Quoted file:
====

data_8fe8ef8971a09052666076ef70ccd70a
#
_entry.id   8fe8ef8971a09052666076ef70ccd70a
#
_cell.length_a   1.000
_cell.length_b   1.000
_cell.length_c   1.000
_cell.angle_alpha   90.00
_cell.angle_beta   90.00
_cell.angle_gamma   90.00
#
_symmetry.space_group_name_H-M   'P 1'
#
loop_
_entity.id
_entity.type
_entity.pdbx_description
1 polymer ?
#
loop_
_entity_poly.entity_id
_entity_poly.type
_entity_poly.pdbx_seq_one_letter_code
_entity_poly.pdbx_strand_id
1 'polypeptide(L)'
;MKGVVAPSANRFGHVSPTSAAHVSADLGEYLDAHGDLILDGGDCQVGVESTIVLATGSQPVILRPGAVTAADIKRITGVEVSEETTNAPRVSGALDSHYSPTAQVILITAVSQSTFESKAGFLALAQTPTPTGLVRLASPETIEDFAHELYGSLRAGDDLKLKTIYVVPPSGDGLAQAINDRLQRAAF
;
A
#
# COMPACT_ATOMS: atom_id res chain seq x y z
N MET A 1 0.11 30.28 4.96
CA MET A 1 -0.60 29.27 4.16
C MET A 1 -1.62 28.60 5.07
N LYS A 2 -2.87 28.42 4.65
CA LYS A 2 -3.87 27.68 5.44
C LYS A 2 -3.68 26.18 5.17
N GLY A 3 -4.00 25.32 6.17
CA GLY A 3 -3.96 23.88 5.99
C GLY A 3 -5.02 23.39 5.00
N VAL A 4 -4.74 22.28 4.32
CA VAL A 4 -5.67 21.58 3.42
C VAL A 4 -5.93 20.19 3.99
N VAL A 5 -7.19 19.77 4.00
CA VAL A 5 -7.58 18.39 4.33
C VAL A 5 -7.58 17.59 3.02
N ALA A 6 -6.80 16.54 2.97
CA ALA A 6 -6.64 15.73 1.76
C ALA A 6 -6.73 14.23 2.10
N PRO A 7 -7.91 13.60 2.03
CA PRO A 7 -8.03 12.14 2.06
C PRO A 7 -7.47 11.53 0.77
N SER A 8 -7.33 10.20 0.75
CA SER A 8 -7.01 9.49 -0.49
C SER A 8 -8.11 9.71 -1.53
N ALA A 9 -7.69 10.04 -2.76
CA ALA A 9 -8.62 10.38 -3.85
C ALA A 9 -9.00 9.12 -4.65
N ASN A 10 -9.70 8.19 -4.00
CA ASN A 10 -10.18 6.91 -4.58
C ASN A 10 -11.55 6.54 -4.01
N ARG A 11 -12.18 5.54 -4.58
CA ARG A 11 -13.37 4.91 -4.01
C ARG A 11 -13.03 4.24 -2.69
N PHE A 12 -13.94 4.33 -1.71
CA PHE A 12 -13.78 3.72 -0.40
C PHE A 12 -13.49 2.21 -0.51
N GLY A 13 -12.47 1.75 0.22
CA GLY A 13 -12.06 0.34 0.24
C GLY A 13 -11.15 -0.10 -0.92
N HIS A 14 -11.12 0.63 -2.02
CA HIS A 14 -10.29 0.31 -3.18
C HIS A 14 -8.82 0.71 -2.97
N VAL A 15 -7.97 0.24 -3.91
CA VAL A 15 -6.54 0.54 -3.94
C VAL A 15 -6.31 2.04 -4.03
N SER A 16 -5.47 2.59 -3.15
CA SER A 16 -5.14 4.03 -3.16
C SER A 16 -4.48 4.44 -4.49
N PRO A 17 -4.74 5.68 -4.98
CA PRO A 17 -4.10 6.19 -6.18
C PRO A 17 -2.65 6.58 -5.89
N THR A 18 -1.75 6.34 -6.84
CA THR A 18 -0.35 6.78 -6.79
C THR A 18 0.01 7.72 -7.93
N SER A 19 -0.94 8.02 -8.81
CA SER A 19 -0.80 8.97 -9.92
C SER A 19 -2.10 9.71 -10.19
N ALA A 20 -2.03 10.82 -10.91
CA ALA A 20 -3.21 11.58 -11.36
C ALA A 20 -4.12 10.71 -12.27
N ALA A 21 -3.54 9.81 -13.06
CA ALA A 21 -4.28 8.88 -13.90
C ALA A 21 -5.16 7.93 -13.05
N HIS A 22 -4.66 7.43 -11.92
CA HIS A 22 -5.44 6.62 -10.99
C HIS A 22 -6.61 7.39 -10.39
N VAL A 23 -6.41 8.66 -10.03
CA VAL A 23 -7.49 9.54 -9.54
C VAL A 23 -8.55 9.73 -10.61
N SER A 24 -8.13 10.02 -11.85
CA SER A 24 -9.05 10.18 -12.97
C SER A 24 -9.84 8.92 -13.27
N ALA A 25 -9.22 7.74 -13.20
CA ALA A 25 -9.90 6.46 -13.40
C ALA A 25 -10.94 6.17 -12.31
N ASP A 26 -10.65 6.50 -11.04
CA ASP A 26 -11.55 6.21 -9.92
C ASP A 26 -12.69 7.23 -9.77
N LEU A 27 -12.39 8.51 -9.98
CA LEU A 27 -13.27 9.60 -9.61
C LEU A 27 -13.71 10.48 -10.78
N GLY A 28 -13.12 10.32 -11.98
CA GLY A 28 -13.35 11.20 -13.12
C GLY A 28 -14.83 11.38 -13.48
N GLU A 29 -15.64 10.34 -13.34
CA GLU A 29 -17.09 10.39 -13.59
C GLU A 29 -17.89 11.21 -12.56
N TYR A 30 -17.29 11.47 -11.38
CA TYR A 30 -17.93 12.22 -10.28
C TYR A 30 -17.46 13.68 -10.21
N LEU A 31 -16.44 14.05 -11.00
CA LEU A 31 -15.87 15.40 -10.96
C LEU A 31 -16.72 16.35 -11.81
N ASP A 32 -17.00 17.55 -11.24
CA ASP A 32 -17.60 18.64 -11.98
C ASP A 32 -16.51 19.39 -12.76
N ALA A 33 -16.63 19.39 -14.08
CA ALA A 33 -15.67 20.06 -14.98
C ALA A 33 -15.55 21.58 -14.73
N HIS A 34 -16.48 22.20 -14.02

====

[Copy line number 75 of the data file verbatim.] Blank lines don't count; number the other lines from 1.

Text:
C VAL A 15 -6.31 2.04 -4.03